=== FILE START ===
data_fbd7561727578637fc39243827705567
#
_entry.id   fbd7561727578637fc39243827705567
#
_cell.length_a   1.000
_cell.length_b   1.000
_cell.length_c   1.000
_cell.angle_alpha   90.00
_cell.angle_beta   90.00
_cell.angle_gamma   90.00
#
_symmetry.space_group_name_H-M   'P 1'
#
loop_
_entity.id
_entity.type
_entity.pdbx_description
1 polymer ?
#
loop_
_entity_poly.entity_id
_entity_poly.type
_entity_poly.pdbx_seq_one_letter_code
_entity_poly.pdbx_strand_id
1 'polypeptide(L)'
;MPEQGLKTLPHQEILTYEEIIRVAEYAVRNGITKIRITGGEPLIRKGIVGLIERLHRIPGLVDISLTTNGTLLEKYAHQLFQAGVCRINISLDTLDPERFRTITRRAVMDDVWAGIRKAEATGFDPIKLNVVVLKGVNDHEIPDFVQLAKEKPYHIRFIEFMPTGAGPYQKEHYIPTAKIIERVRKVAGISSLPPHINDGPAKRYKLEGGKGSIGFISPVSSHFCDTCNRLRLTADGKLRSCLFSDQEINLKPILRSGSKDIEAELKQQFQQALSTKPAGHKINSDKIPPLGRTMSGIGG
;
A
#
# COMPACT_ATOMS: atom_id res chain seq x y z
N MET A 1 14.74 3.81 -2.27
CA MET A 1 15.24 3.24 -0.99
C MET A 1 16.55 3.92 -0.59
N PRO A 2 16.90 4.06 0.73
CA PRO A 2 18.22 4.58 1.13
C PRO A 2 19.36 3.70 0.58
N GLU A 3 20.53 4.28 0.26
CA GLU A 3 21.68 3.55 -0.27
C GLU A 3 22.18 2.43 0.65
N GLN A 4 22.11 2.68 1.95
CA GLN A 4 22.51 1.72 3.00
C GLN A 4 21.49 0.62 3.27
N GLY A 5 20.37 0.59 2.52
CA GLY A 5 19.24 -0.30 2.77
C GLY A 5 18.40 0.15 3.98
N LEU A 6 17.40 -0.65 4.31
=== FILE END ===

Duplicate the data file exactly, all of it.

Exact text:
data_fbd7561727578637fc39243827705567
#
_entry.id   fbd7561727578637fc39243827705567
#
_cell.length_a   1.000
_cell.length_b   1.000
_cell.length_c   1.000
_cell.angle_alpha   90.00
_cell.angle_beta   90.00
_cell.angle_gamma   90.00
#
_symmetry.space_group_name_H-M   'P 1'
#
loop_
_entity.id
_entity.type
_entity.pdbx_description
1 polymer ?
#
loop_
_entity_poly.entity_id
_entity_poly.type
_entity_poly.pdbx_seq_one_letter_code
_entity_poly.pdbx_strand_id
1 'polypeptide(L)'
;MPEQGLKTLPHQEILTYEEIIRVAEYAVRNGITKIRITGGEPLIRKGIVGLIERLHRIPGLVDISLTTNGTLLEKYAHQLFQAGVCRINISLDTLDPERFRTITRRAVMDDVWAGIRKAEATGFDPIKLNVVVLKGVNDHEIPDFVQLAKEKPYHIRFIEFMPTGAGPYQKEHYIPTAKIIERVRKVAGISSLPPHINDGPAKRYKLEGGKGSIGFISPVSSHFCDTCNRLRLTADGKLRSCLFSDQEINLKPILRSGSKDIEAELKQQFQQALSTKPAGHKINSDKIPPLGRTMSGIGG
;
A
#
# COMPACT_ATOMS: atom_id res chain seq x y z
N MET A 1 14.74 3.81 -2.27
CA MET A 1 15.24 3.24 -0.99
C MET A 1 16.55 3.92 -0.59
N PRO A 2 16.90 4.06 0.73
CA PRO A 2 18.22 4.58 1.13
C PRO A 2 19.36 3.70 0.58
N GLU A 3 20.53 4.28 0.26
CA GLU A 3 21.68 3.55 -0.27
C GLU A 3 22.18 2.43 0.65
N GLN A 4 22.11 2.68 1.95
CA GLN A 4 22.51 1.72 3.00
C GLN A 4 21.49 0.62 3.27
N GLY A 5 20.37 0.59 2.52
CA GLY A 5 19.24 -0.30 2.77
C GLY A 5 18.40 0.15 3.98
N LEU A 6 17.40 -0.65 4.31